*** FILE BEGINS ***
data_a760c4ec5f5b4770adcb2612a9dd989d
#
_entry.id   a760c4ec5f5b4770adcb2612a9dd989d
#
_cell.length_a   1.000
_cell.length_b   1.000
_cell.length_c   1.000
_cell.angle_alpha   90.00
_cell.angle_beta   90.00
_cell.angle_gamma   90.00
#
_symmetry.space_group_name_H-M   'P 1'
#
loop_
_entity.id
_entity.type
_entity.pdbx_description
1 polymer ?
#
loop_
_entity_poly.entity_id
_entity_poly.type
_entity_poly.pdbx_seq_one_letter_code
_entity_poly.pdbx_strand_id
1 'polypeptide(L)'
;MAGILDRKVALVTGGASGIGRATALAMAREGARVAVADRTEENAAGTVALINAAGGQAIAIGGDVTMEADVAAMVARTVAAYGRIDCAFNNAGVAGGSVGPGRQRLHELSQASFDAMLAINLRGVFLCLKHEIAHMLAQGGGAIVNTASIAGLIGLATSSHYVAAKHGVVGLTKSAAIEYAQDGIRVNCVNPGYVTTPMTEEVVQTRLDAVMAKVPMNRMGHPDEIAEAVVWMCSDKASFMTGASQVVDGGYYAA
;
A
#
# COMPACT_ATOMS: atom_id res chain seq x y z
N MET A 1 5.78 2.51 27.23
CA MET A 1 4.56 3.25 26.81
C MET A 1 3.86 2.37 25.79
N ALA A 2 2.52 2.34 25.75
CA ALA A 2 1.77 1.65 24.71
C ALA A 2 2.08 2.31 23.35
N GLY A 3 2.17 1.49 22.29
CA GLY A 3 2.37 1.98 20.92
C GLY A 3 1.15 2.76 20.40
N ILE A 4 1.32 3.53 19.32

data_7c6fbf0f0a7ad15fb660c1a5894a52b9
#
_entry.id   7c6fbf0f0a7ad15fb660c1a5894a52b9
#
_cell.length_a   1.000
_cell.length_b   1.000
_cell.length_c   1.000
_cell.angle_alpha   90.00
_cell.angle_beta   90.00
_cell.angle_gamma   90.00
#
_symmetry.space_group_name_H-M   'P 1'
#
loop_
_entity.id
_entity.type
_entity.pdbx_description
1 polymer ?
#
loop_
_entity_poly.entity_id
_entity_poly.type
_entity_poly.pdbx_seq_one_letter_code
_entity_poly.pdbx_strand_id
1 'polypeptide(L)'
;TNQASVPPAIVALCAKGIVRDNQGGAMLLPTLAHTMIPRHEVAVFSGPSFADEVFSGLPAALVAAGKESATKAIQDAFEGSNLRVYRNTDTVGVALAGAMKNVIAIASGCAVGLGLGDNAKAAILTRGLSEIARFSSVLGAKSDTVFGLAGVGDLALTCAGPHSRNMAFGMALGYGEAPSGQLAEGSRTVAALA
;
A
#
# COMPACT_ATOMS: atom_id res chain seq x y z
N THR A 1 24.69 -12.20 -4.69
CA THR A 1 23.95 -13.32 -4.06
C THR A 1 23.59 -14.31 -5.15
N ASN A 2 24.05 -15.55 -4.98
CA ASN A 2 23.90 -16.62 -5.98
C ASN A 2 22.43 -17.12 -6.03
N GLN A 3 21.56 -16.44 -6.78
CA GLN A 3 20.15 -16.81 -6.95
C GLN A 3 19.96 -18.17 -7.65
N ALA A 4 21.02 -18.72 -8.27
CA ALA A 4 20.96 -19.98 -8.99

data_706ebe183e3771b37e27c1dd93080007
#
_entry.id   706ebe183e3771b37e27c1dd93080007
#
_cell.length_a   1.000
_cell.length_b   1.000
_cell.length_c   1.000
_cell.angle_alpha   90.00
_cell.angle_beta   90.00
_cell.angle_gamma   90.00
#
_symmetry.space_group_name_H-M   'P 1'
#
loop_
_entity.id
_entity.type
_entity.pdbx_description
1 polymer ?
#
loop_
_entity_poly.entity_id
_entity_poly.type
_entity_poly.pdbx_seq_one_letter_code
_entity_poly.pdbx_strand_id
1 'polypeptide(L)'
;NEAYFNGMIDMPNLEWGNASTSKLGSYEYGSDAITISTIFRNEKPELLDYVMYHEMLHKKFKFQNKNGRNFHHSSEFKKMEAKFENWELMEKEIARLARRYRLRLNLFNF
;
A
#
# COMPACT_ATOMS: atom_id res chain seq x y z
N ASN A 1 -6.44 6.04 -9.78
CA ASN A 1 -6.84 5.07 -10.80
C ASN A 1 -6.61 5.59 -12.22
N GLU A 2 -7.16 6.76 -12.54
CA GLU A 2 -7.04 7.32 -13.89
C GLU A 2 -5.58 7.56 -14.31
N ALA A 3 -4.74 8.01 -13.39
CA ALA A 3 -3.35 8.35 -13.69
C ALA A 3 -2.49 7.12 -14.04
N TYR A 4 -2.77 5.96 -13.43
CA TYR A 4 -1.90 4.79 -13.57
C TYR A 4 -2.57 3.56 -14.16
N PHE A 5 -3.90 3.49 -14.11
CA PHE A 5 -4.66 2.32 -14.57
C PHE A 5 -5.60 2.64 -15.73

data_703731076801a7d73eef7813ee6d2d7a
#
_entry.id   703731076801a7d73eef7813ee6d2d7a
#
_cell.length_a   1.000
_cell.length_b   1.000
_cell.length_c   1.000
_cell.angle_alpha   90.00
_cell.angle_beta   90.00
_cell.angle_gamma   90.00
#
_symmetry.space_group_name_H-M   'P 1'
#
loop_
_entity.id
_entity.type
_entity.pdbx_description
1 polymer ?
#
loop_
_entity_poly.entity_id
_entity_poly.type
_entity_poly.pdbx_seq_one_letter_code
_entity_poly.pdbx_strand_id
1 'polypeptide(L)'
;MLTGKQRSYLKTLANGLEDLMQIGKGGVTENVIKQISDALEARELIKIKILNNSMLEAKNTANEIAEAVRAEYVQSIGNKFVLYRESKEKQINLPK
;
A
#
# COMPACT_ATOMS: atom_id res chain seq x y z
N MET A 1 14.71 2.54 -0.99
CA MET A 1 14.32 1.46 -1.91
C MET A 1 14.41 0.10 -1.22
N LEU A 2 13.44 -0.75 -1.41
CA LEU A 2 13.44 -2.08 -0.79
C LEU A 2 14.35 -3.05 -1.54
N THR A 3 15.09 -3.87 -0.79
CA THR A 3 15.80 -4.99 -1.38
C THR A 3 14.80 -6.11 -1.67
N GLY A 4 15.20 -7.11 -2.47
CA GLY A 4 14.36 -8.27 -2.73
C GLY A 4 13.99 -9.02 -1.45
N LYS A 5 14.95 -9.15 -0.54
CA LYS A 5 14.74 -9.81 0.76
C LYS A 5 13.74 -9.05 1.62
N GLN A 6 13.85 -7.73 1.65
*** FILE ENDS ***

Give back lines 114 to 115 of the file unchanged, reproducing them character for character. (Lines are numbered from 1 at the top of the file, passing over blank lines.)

C ASN A 1 -6.61 5.59 -12.22
N GLU A 2 -7.16 6.76 -12.54